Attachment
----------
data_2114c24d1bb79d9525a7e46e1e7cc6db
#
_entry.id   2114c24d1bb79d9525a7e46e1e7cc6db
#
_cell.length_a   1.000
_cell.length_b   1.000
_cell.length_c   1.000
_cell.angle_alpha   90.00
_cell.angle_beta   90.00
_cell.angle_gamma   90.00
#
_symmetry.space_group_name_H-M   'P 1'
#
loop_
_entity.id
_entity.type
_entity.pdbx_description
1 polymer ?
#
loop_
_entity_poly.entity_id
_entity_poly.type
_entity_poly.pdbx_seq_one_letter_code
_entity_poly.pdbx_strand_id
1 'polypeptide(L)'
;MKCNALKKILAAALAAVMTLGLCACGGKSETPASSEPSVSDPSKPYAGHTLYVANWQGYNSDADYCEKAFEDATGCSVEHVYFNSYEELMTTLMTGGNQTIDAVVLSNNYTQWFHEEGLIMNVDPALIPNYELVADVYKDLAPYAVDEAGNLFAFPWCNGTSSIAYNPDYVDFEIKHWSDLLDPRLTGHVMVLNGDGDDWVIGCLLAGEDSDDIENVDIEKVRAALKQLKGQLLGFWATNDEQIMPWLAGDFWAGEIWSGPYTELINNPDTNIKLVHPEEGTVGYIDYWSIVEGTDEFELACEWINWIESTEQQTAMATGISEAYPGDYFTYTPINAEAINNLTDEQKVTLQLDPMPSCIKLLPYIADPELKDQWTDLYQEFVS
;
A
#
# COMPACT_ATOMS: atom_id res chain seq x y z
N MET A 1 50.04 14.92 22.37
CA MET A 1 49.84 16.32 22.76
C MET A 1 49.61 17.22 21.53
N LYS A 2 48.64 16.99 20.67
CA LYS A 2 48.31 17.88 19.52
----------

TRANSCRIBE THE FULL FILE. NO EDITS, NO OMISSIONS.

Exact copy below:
data_2114c24d1bb79d9525a7e46e1e7cc6db
#
_entry.id   2114c24d1bb79d9525a7e46e1e7cc6db
#
_cell.length_a   1.000
_cell.length_b   1.000
_cell.length_c   1.000
_cell.angle_alpha   90.00
_cell.angle_beta   90.00
_cell.angle_gamma   90.00
#
_symmetry.space_group_name_H-M   'P 1'
#
loop_
_entity.id
_entity.type
_entity.pdbx_description
1 polymer ?
#
loop_
_entity_poly.entity_id
_entity_poly.type
_entity_poly.pdbx_seq_one_letter_code
_entity_poly.pdbx_strand_id
1 'polypeptide(L)'
;MKCNALKKILAAALAAVMTLGLCACGGKSETPASSEPSVSDPSKPYAGHTLYVANWQGYNSDADYCEKAFEDATGCSVEHVYFNSYEELMTTLMTGGNQTIDAVVLSNNYTQWFHEEGLIMNVDPALIPNYELVADVYKDLAPYAVDEAGNLFAFPWCNGTSSIAYNPDYVDFEIKHWSDLLDPRLTGHVMVLNGDGDDWVIGCLLAGEDSDDIENVDIEKVRAALKQLKGQLLGFWATNDEQIMPWLAGDFWAGEIWSGPYTELINNPDTNIKLVHPEEGTVGYIDYWSIVEGTDEFELACEWINWIESTEQQTAMATGISEAYPGDYFTYTPINAEAINNLTDEQKVTLQLDPMPSCIKLLPYIADPELKDQWTDLYQEFVS
;
A
#
# COMPACT_ATOMS: atom_id res chain seq x y z
N MET A 1 50.04 14.92 22.37
CA MET A 1 49.84 16.32 22.76
C MET A 1 49.61 17.22 21.53
N LYS A 2 48.64 16.99 20.67
CA LYS A 2 48.31 17.88 19.52